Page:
by Danielle McLaughlin (Editor)
The law reports aren’t just a collection of gripping stories well told – they are important historical resources that offer insights into hundreds of years of Irish life.
— Danielle McLaughlin
A note from the editor, Danielle McLoughlin:
It irked me whenever people presumed that law was boring. What better way to change their mind than the law reports, which I had often read with the same compulsion as a good short story. When I became a writer I didn’t forget about the law reports, instead I became convinced that – to borrow an expression from the new world in which I found myself – they were deserving of a wider audience.
The law reports aren’t just a collection of gripping stories well told – they are important historical resources that offer insights into hundreds of years of Irish life. I wanted more people to become aware of their existence.
Perhaps because both professions share a love of language and both revolve around stories in various forms, I kept encountering, in my new life, writers who were also lawyers. The housing crisis was at alarming proportions (it has since worsened) and I thought a book that mined this shared territory between law and writing would not only be an excellent read, but could raise money to help combat homelessness.
When I was a solicitor, I had practised for some years in the area of Housing Law across different sectors, as a postgrad I’d researched legal structures around tenant participation in the management of social housing, and so when thinking about a charity to pair the project with, I was particularly drawn to charities in the social housing sector. Peter McVerry Trust does such phenomenal work, I’m a fan of Peter McVerry himself, of his dedication and commitment and selflessness, and of his writing too, and I knew that I could rely on PMV Trust to put the money to excellent use.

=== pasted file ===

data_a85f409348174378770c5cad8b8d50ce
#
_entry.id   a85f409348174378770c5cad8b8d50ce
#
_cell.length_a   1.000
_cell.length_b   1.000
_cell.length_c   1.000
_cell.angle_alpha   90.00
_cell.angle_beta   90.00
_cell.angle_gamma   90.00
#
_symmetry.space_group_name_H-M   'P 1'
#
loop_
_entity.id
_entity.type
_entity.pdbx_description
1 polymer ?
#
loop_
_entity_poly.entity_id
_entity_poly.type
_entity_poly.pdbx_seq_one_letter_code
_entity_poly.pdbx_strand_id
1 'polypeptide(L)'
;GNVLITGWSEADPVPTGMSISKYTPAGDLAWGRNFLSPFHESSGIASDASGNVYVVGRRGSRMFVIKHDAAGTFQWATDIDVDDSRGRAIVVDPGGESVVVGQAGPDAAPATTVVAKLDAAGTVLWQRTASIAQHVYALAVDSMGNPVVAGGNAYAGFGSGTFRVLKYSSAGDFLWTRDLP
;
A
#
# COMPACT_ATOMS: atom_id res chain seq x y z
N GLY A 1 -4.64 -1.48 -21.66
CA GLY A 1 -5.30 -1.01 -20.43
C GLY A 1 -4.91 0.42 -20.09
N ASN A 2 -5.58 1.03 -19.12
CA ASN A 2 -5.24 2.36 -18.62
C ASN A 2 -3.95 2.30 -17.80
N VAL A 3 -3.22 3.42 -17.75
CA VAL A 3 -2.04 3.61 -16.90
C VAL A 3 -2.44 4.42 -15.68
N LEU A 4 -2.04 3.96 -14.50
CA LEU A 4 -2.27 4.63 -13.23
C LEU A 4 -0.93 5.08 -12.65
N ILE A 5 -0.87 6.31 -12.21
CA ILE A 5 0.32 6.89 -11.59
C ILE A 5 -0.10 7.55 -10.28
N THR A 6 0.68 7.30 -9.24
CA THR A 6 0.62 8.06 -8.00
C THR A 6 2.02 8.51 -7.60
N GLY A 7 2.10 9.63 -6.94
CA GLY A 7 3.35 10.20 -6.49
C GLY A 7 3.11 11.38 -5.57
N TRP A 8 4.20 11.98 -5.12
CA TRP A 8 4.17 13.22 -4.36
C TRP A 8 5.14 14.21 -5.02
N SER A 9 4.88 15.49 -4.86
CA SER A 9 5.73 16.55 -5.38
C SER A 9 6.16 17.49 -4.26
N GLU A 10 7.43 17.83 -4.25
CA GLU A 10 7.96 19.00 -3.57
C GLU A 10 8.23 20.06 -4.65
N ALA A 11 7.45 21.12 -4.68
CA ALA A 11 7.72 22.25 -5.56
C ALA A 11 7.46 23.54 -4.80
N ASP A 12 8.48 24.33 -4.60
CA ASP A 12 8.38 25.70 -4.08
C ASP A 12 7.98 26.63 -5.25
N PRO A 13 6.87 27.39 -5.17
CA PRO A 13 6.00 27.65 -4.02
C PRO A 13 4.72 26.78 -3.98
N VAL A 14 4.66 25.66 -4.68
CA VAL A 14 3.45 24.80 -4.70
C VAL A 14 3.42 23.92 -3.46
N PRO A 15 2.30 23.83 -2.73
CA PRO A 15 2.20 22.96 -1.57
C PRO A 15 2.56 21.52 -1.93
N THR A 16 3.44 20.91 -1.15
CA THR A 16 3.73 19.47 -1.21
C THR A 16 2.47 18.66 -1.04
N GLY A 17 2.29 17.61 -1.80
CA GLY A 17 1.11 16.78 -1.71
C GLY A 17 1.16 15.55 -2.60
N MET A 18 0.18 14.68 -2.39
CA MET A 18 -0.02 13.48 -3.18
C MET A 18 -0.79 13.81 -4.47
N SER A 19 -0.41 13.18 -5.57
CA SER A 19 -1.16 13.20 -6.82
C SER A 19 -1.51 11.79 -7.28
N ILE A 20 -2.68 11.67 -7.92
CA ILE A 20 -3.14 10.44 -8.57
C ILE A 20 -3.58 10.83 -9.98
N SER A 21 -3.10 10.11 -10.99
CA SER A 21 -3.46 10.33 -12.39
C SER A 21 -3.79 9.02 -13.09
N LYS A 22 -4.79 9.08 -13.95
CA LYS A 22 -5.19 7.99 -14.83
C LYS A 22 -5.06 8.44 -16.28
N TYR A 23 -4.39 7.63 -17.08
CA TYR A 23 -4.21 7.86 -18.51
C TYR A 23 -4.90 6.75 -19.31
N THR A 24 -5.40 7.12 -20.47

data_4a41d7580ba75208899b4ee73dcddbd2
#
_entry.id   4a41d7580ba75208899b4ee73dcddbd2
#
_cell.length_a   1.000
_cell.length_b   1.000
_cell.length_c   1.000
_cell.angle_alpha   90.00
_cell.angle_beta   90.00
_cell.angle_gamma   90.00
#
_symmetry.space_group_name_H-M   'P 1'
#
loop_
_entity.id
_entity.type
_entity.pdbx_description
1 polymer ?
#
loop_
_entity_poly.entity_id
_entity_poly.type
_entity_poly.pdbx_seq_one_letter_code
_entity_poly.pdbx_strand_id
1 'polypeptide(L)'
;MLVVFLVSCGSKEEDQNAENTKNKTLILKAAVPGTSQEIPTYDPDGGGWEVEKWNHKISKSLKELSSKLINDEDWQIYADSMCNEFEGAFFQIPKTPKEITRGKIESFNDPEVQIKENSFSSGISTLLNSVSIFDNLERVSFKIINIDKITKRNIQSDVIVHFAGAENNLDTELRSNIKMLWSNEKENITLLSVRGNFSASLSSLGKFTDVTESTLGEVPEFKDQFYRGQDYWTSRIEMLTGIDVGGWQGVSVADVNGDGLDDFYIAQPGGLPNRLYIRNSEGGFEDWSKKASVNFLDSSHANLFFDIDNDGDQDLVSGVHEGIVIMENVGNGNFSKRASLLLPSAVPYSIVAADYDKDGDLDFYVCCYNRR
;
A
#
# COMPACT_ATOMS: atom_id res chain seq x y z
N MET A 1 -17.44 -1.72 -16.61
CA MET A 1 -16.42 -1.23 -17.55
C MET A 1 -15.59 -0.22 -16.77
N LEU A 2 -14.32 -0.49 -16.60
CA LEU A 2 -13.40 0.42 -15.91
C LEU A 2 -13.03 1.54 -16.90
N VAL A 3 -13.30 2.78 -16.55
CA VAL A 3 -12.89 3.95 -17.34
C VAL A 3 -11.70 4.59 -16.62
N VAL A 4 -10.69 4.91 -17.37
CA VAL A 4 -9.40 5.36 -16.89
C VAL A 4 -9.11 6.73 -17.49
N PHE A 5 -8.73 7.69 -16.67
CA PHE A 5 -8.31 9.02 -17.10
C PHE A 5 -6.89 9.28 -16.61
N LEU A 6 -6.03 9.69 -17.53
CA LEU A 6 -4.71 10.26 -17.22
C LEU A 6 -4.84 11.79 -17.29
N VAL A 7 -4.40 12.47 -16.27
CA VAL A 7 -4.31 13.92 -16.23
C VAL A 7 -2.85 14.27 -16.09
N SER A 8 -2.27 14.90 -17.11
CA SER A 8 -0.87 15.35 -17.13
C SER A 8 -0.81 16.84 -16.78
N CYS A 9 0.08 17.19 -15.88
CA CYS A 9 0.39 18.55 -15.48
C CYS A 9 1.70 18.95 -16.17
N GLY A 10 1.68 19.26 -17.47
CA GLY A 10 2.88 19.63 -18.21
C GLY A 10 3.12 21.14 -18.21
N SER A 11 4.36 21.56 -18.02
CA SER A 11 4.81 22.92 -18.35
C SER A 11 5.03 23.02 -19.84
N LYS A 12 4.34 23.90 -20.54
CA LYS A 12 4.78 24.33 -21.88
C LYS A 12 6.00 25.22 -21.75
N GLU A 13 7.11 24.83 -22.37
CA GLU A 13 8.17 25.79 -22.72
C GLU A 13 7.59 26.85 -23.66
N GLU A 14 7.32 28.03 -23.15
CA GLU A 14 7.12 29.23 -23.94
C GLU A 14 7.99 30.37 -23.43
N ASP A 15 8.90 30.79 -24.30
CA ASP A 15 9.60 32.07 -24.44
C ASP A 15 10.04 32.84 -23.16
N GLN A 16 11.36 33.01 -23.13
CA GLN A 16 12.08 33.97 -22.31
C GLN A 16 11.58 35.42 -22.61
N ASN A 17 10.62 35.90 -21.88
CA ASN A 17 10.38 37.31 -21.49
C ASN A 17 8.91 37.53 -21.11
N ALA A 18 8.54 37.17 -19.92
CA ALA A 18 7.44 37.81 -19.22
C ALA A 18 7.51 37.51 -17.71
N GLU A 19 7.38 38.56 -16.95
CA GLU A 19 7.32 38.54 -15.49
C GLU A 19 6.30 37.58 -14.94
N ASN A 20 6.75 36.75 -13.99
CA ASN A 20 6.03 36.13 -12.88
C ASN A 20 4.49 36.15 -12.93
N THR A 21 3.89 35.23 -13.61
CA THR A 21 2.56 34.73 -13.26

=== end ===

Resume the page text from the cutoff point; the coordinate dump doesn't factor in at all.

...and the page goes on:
I see the centuries of legal judgments handed down by the courts as something belonging to the people, and I thought it fitting that the proceeds of the book would go to supporting the voluntary sector, and in particular a cause that so many people are so anxious to see fixed.
So many aspects of a person’s life can go wrong when their housing situation goes wrong – their relationships, their health, their education, their employment. Ending homelessness is a necessary first step to sorting out other aspects of a person’s life.
It is horrendous to think of the number of children living in homelessness in Ireland.
Nobody involved in the putting together of this anthology is taking any profit and we’re hugely grateful that the printing costs have been generously sponsored. This means that the project is a very effective means of donating money to charity, and also getting a great book.
We’re also fortunate that cover artist Elva Mulchrone has donated the original painting ‘State of Play’ to be auctioned as part of the fundraising effort.
Praise for Counterparts: